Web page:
A Question: Who’s Pagan?

So, obviously you can tell that what is bugging my mind recently are issues of definition. My sense is that in order to set about defining paganism as a concept we need to figure out who we’re trying to talk about when we try to use the word pagan.

I say that we need to establish a clear in-group. So, I have a question for all of you: What groups and individuals can we safely say fall squarely and entirely within the bounds of paganism?

Of course, I plan to problematize these bounds later; so right now I’m just asking for your instincts, based on your interactions with communities and gatherings. We can talk about who may or may NOT be pagans later (Satanists, Voodooists, Thelemites) but right now I want to know who’s unambiguously pagan.

My gut tells me that Wiccans can be considered unambiguously pagan. I’ve never heard of an individual who claims to be a Wiccan, though not a pagan. Thoughts?

My plan, after getting y’all’s help in finding a few more examples (Druids, maybe?) is then to see whether or not these groups stack up against several proposed definitions of “pagan”.

EDIT: Perhaps a more useful way to phrase my question is, “Members of what group or groups unanimously identify as pagan?”


About John Harness
John Harness is an artist and educator in Chicago. He is a member of Socialist Alternative and the Klingon Language Institute. He writes about political activism and roleplaying games.

22 Responses to A Question: Who’s Pagan?

  1. Michelle says:

    I don’t know if I would say it’s unambiguous, but my definition of a pagan religion is “a non-Abrahamic religion whose adherents self-identify as pagan”. It doesn’t exactly match with the dictionary definitions, but hey. I don’t know if I’m misunderstanding your goal, but it seems as though you’re treating paganism as one unified entity, which I don’t consider it to be…I don’t think it will ever be anything more than an umbrella term. I’m a heathen and I know some heathens don’t consider themselves pagan, but I do, and when talking to someone who doesn’t know the term I’ll just say pagan, because it’s something people know (even if they just think of “Wiccan” and then I have to tell them that no, I’m definitely not Wiccan). I know there are people who just call themselves pagan and that’s it for religious identification, and I guess that complicates things – because I think in terms of paganism being a group of multiple religions, including reconstructionist religions (which, again, I know many recons will disagree with me on that).

    Hmm. Super long comment and I think it just went round and round. Either way, I’m liking this series.

  2. cartweel says:

    Hey Michelle, thanks for your comment!

    I’m not exactly asking for a definition of paganism here–really, that’s the whole point of my long term project. You mention that some Heathens identify as pagans, and some don’t; what I’m asking for is examples of traditions in which every participant clearly DOES agrees that their tradition is a pagan tradition. Do all Wiccans think of themselves as pagan? So far, I think so. Do all Druids think of themselves as pagan? I have to think about it more, but I think so (until proven otherwise, obviously!). If you agree, then those are two traditions you could mention. What about Thelemites? Celtic Recons? (or Recons in general?) Tarot readers? Feraferia members? Setians? Raëlians? (My opinion is that NO, none of these groups are unambiguously a part of paganism–but I’m asking for YOUR opinion!)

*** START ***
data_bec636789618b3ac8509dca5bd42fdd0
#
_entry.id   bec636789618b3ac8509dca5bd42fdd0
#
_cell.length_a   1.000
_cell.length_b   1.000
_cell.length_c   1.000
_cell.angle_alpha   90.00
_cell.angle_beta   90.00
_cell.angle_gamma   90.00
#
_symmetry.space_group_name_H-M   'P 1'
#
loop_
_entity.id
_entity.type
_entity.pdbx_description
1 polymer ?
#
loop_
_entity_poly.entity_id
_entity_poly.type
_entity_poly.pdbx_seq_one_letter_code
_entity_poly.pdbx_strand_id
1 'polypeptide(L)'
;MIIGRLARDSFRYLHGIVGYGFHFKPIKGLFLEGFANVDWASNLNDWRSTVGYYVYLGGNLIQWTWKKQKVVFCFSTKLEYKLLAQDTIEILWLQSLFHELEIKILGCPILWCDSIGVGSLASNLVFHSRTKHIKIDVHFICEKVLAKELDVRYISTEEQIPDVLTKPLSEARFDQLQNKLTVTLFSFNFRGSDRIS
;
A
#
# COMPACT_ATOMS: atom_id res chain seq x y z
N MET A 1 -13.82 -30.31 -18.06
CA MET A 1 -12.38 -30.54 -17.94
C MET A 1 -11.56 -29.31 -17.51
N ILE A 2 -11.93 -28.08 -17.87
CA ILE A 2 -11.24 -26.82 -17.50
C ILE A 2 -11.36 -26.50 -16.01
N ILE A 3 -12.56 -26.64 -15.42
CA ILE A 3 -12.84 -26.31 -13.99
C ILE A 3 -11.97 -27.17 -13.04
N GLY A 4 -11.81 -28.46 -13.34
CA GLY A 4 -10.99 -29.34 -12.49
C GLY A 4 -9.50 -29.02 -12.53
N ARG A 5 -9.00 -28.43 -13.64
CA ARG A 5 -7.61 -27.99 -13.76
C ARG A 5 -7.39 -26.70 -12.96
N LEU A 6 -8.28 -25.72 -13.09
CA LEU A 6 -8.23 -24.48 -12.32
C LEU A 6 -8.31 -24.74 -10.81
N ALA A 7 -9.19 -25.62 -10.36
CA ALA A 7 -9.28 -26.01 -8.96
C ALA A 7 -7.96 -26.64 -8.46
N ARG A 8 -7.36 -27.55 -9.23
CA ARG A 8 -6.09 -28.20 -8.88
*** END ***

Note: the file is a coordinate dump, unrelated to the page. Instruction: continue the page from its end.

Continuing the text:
I’m glad that you like what I’ve been discussing recently–hopefully this discussion will continue to be productive!

  3. Michelle says:

    Ahh, well see, I’d say Thelemites, Druids, and Recons (umm, I am actually unfamiliar with Feraferia, Setians – wait, is that like Temple of Set?, and Raelians, bad me) are all unambiguously pagan – but I’m going by my definition. Although I guess not every single member of those identify as pagan, ugh, this is rough! Maybe a majority? I don’t think there’s going to be one that fits the requirements you’re looking for, just because at least one person is always going to say “I’m not pagan!”.

    I’ve actually seen more heathens lately be willing to identify themselves as pagan, but oftentimes they make a distinction between neo paganism and paganism. I get frustrated with all the semantic games and in-fighting (not directed at you, just in general), because I understand the frustration with people assuming that all pagans are exactly the same – believe me, I understand (I did a post series at Wicked Whimsy about American Gods/Sandman & depictions of pagan deities and someone told me that I was just upset because I was Wiccan – someone who knew me, nonetheless! *headdesk*). But at the same time, I get frustrated with the bickering that goes on between pagans. I think that’s just kind of the nature of the beast though. If you have a category that has essentially become the equivalent of “other” when it comes to religions, eventually it’s going to become too large to be a completely unified community. Right now, I would prefer sticking together just for safety in numbers, although eventually I see what was once the pagan community becoming the recon community, a community of eclectic pagans, and a community of newer pagan religions (like Wicca).

    Hmm, again, I’m not sure if I said anything worthwhile. Sorry. Watching the Sarah Connor Chronicles on dvd while typing so this is probably all incoherent!

  4. Ali says:

    I’m putting on my “degree in comparative religious studies” hat for a second to ask a question and raise a consideration. The question: what role will self-identity play in your definition? It seems clear from your previous posts that you don’t think merely calling and thinking of oneself as “Pagan” is sufficient (which raises another question: is it necessary? there are quite a few folks out there who would like to establish a definition of “Pagan” that would firmly slap the label onto certain other folks who do not necessarily accept the term for themselves).